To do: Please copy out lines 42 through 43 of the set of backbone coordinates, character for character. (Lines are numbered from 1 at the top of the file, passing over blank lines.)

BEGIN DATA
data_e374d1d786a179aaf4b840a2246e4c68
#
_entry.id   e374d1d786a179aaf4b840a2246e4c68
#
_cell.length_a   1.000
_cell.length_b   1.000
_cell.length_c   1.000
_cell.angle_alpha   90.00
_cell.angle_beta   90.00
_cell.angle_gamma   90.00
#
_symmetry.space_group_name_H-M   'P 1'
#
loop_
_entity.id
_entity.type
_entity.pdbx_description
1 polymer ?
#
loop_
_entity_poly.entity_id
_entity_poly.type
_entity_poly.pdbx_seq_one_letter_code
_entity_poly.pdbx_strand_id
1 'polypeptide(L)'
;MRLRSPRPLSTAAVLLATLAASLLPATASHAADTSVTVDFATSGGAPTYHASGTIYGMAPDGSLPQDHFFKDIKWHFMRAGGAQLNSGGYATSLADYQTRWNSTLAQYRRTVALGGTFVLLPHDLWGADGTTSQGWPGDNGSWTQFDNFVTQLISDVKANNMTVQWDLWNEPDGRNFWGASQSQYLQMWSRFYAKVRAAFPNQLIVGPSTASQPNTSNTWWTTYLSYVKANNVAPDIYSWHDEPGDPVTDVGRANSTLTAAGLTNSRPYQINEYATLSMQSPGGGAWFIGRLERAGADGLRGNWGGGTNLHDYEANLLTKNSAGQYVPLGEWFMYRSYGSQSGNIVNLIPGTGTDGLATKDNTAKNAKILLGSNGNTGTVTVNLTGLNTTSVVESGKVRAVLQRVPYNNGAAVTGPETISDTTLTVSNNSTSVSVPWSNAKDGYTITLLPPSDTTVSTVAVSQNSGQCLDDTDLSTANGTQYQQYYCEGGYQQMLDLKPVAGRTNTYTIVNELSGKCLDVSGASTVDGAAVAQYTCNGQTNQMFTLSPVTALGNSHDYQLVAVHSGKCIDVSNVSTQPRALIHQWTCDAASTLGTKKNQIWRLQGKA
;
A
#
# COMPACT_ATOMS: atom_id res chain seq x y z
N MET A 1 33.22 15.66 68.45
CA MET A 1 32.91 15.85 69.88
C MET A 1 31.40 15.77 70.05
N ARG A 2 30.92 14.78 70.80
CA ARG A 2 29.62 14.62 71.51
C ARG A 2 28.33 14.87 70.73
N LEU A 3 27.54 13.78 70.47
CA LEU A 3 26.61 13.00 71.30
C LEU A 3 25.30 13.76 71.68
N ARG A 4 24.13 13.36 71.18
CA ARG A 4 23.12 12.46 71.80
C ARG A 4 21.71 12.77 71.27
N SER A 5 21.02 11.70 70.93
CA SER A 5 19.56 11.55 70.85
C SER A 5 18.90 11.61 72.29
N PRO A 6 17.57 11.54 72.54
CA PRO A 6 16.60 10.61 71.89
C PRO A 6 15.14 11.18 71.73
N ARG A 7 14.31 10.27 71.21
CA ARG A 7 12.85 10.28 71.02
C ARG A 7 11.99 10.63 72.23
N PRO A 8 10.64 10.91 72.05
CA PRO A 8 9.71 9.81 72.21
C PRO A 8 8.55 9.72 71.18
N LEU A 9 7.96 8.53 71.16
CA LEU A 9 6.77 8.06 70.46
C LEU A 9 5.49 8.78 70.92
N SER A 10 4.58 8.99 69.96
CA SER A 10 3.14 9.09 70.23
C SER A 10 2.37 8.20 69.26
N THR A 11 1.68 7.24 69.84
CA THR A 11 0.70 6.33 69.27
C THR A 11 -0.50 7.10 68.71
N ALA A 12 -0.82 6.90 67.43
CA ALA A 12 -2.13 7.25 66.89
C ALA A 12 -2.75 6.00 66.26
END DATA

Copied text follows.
C ARG A 4 21.71 12.77 71.27
N SER A 5 21.02 11.70 70.93